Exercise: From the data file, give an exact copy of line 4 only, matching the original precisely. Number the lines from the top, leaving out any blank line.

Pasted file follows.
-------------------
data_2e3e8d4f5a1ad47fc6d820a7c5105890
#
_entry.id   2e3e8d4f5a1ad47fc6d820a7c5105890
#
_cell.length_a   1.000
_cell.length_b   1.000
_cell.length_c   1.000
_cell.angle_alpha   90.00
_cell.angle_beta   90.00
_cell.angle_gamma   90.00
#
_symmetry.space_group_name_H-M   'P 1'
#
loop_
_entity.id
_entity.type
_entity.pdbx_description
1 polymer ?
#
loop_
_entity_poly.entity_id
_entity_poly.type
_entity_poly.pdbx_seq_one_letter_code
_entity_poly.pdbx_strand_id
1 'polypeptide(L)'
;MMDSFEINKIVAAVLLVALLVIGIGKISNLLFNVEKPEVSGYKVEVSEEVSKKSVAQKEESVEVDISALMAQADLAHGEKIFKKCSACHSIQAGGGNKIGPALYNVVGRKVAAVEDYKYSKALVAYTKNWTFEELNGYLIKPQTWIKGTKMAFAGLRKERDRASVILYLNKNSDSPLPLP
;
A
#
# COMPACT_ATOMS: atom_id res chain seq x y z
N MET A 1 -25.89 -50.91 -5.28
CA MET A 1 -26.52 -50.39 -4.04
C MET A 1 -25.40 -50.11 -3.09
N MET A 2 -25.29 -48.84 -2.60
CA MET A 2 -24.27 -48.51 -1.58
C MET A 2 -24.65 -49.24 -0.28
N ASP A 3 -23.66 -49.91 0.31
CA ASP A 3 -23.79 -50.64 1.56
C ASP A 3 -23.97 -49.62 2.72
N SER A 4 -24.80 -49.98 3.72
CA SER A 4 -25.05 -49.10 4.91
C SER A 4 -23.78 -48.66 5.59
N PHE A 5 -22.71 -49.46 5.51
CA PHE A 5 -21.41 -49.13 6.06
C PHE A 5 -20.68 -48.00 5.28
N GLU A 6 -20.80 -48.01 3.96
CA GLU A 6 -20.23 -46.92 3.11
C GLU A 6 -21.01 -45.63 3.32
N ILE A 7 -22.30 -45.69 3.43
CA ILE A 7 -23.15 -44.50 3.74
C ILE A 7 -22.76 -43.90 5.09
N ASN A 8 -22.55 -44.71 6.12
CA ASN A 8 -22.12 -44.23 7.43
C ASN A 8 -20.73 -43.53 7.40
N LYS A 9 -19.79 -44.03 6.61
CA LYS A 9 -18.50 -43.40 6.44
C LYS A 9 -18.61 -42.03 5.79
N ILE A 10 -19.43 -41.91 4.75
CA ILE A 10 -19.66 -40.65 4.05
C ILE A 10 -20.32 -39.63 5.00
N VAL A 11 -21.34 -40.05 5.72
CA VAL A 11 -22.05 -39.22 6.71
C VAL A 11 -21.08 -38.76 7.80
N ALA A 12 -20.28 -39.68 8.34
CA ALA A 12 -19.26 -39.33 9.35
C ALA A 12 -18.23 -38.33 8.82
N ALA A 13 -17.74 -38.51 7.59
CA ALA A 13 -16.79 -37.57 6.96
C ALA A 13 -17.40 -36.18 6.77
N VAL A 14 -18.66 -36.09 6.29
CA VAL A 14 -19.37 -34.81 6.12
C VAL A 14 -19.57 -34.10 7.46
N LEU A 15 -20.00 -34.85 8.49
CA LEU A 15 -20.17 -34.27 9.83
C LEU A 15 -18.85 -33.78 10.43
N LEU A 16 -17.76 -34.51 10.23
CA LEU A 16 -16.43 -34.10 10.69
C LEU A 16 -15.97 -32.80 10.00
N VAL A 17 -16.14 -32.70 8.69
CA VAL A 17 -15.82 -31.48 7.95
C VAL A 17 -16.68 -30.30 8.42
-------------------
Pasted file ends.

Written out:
#